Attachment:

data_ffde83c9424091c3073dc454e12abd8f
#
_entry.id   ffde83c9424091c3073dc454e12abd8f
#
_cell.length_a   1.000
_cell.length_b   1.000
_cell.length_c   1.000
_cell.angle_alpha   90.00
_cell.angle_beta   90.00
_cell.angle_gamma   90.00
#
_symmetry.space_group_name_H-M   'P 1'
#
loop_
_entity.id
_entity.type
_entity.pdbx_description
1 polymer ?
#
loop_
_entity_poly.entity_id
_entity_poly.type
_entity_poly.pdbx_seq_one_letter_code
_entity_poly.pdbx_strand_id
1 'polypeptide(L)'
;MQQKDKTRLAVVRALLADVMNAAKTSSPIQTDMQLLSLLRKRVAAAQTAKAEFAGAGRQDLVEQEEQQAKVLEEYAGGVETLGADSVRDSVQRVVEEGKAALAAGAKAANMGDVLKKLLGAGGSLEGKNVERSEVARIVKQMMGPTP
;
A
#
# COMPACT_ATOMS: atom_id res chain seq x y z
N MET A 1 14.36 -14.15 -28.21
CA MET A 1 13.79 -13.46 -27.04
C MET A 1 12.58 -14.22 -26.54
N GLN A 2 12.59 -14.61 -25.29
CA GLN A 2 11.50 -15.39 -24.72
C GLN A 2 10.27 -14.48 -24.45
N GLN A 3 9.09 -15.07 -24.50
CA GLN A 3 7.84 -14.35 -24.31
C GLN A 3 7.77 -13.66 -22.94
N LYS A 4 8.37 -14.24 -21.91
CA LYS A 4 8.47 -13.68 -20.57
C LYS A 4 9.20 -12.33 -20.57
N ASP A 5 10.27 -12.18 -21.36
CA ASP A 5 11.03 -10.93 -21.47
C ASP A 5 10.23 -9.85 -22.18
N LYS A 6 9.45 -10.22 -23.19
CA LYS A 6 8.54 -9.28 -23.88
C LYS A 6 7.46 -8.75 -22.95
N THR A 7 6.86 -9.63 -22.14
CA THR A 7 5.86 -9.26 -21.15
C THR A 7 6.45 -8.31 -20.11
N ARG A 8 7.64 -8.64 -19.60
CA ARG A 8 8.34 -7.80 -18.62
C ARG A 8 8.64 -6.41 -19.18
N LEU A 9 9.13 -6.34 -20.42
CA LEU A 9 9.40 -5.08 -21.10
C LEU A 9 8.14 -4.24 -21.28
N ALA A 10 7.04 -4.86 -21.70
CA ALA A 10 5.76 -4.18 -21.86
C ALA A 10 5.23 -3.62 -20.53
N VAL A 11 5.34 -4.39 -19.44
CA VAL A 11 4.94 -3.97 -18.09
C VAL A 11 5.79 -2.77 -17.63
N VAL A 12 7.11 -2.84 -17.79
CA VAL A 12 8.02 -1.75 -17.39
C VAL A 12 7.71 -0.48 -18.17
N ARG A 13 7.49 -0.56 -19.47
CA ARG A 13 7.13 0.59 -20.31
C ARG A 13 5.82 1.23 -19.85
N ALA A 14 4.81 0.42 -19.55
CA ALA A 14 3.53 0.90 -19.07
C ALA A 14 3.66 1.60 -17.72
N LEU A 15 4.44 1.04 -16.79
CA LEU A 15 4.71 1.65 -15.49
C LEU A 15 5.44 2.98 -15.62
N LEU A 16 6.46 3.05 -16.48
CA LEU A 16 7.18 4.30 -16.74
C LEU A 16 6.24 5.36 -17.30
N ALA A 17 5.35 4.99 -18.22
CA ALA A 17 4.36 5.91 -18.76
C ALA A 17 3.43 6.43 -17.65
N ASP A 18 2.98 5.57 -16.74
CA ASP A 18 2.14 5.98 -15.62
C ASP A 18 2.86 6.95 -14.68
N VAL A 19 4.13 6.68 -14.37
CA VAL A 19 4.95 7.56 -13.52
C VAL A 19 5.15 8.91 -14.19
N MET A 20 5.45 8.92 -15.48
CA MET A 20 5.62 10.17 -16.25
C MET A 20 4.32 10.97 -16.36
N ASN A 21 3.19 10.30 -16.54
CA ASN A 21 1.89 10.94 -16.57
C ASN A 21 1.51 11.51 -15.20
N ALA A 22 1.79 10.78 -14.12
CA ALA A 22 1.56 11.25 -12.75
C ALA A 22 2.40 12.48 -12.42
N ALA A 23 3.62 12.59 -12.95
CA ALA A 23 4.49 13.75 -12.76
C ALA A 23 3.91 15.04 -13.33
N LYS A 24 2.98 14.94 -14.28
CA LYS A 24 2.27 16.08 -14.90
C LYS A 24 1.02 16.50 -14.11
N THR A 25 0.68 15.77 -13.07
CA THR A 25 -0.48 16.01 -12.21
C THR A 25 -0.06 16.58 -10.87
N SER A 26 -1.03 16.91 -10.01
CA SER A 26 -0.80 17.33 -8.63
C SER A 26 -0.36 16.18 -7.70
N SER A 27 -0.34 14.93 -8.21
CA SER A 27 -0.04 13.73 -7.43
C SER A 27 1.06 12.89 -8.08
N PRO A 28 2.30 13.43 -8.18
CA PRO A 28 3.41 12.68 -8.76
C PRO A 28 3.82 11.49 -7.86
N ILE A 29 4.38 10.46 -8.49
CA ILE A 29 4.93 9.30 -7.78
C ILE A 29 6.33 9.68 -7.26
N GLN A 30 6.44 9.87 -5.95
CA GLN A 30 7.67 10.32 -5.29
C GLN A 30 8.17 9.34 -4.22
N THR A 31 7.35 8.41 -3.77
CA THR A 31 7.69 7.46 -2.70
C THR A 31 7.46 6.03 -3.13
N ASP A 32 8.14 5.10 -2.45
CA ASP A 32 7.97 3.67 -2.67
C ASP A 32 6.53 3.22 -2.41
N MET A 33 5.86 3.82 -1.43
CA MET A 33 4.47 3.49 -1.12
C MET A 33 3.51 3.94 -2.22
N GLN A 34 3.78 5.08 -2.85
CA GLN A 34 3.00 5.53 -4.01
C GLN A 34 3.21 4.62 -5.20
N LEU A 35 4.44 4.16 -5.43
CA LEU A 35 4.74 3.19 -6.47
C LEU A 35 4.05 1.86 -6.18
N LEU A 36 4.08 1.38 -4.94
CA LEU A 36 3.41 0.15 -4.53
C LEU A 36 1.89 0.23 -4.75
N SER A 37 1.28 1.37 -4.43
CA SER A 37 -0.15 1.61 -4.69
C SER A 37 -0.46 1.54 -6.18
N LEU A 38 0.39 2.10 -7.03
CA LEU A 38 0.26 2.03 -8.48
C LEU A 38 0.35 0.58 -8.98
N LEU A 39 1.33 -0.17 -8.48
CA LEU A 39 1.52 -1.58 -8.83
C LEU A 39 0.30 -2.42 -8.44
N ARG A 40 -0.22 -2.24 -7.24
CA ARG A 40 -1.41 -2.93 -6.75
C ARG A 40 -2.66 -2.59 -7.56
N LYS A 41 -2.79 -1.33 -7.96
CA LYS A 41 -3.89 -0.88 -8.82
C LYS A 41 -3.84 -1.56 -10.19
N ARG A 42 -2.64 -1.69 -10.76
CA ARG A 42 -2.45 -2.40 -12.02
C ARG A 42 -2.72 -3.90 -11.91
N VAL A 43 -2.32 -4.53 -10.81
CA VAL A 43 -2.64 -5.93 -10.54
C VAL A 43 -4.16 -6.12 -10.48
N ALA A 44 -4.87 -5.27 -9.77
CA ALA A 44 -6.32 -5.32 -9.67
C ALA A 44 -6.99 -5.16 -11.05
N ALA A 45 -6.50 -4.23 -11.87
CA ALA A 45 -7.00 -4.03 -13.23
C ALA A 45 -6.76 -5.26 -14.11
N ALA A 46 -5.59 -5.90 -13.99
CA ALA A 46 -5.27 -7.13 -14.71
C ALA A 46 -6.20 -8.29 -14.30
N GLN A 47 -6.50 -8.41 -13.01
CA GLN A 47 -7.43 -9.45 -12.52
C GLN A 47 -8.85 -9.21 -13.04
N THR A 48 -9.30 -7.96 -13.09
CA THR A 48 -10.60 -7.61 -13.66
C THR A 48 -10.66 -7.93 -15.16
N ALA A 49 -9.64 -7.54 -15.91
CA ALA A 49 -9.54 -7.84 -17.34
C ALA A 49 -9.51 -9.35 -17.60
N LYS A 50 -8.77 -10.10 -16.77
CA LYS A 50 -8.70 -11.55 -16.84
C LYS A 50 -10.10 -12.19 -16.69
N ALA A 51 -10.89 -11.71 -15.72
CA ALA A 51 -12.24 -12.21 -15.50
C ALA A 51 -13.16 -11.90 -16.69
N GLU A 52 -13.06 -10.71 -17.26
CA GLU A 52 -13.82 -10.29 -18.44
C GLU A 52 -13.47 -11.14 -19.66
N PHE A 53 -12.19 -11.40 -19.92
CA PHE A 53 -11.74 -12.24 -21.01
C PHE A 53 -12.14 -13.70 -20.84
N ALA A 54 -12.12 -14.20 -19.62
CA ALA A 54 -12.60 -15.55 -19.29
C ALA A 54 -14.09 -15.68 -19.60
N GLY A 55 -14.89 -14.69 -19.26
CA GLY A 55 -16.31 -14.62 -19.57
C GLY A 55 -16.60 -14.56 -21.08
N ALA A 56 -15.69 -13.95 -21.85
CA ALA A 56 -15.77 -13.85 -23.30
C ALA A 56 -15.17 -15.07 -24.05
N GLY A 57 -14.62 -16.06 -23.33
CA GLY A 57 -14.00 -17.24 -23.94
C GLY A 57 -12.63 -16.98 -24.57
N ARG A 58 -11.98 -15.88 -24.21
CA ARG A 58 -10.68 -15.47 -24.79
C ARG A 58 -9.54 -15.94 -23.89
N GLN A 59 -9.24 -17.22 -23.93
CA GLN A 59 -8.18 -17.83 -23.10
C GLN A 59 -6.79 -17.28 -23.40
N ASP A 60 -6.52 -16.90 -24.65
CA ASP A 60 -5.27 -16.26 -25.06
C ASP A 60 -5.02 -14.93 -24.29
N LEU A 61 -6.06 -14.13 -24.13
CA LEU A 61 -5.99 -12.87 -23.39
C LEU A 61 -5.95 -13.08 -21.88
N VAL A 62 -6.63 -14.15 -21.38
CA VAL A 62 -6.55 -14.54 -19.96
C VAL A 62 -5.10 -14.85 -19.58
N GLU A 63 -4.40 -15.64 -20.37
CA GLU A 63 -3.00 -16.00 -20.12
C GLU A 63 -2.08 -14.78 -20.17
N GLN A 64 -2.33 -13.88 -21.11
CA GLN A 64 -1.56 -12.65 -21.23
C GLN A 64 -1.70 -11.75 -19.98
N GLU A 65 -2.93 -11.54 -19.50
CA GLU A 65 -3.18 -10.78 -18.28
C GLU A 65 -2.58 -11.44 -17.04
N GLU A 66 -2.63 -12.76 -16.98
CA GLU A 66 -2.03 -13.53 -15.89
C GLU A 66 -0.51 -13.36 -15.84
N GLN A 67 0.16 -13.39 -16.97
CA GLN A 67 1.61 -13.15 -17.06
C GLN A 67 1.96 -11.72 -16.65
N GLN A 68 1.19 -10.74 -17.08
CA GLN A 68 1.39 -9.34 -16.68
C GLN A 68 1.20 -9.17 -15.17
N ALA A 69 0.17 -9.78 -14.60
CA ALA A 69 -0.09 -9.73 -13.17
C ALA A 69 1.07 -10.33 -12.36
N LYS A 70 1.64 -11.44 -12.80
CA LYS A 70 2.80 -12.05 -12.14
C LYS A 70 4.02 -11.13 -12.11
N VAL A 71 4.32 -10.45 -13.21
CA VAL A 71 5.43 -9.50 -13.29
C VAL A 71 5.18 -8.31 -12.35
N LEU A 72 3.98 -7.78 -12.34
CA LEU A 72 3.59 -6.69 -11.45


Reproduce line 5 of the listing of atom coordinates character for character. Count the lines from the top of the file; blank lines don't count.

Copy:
_cell.length_a   1.000